Again, yes, there are always the odd individuals in any group who are insane, but that doesn't make the entire group a threat. No, what Donald Trump is trying to do is make us all believe that there are threats where none exist. Why? Because it's far easier to slay imaginary dragons than real ones. If he succeeds in convincing us that this paper tiger is real, then he gets to be the hero when he comes in and tears it apart. That's the con he's trying to run on us.
The reason he's getting such a strong reaction is because fear is a visceral emotion. People who are afraid don't think, they react. Which makes them easy to control. If you frighten a herd, you can stampede them over a cliff. Even if there are a few individuals who retain their senses, they'll still be swept away by the mob.
Which isn't to suggest that the real problems I mentioned earlier don't exist, they absolutely do. And what Trump has tried to do is use Muslims, Mexicans, and other minority demographic groups as scapegoats for those real problems. By blaming specific groups for systematic failings, he implies that by eliminating those groups he'll rid the country of the problems. Which is patently absurd but, again, desperate people are easy to manipulate.
Despite that, most people are smart enough to realize that the reason they don't have a job isn't the poor Mexican immigrant who is even worse off financially than them. The majority of people in this country understand that the reason they don't have a job is because the corporations and wealthy elite have rigged the system to make it virtually impossible for the working class to assert our rights. And that's a problem that has nothing to do with the scapegoats Trump came up with.
In an attempt to appeal to people who were smart enough to see through his first deception, Trump tried to convince us that he was a populist leader who wanted to represent the working people in this country. Of course, since the election, his cabinet picks have proven the lie of that claim, and all he is left with are his scapegoats. Which he is doubling down on.
But Donald Trump miscalculated when he decided on this strategy. He overestimated both his popularity and his powers of persuasion. Instead of directing all of the fear against others, he ended up with only some of it directed where he wanted it, but most of it directed against himself. He didn't unite the country, he polarized it.
Now, the fear of Donald Trump is at least a fear that makes sense. It's rational to fear what a malignant narcissist in a position of authority might do. But, in order to resist him effectively, we have to also resist our own impulses to react out of that fear. Instead of responding hysterically, we need to mount a calculated, organized opposition to Trump and those who follow him.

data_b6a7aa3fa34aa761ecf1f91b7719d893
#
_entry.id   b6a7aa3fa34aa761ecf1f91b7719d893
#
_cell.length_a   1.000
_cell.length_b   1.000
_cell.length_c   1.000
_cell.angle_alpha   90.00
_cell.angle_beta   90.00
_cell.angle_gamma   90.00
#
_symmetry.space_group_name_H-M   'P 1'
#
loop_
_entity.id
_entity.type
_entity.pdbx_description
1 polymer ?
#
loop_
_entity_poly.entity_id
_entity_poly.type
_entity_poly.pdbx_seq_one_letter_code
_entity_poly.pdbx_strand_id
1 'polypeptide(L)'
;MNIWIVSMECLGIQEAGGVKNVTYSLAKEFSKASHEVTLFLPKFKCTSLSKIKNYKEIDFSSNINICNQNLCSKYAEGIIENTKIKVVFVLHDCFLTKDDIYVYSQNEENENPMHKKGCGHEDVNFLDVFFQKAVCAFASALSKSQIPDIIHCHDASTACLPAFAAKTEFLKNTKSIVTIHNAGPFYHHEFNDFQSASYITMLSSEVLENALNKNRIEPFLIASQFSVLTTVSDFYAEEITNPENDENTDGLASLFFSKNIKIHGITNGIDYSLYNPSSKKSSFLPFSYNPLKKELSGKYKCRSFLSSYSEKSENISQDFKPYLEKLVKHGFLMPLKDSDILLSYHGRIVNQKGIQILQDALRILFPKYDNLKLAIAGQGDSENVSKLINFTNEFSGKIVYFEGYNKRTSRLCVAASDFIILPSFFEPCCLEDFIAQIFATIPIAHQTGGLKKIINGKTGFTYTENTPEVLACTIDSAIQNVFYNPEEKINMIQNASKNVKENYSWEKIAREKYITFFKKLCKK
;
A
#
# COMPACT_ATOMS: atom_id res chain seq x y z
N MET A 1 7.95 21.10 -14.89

Why? Because we can't allow Donald Trump to call the tune that we dance to. If we do, we'll end up dancing the steps he wants us to dance. Instead, what we need to do is remove the market for his product. That fear/safety combo that Trump and his followers are trying to convince us to buy won't work if there's no one who needs what he's selling.
Yes, there are real problems in this country. But fear-mongering about them solves nothing. Real problems have real solutions, and those solutions can be implemented. Instead of trying to make people afraid of the obstacles that we need to overcome, we need to show them productive ways to deal with those obstacles. Because by doing that we give people hope. Real hope, based on concrete actions; not vain hope based on empty promises.
Why? Because if people see realistic plans in action to make their lives better, it will be much harder to convince them to be afraid of shadows or dupe them into chasing pots of gold at the end of rainbows. Most people are smart enough to know the difference when they aren't blinded by desperation.
So, yes, we do oppose Trump's efforts to sell us on his message of fear and hate. Absolutely. But it's important for us to do so with a rational mindset, keeping the end goal in sight. Acting out of fear will only make things worse; we need to act out of reason and a desire to improve the quality of people's lives. Productive solutions and actions that yield benefits are what we need, not hysterical frenzy and random noise. That way, we shut down the market place that Trump is using to pedal his goods. Not by force, but simply because no one will be shopping there anymore.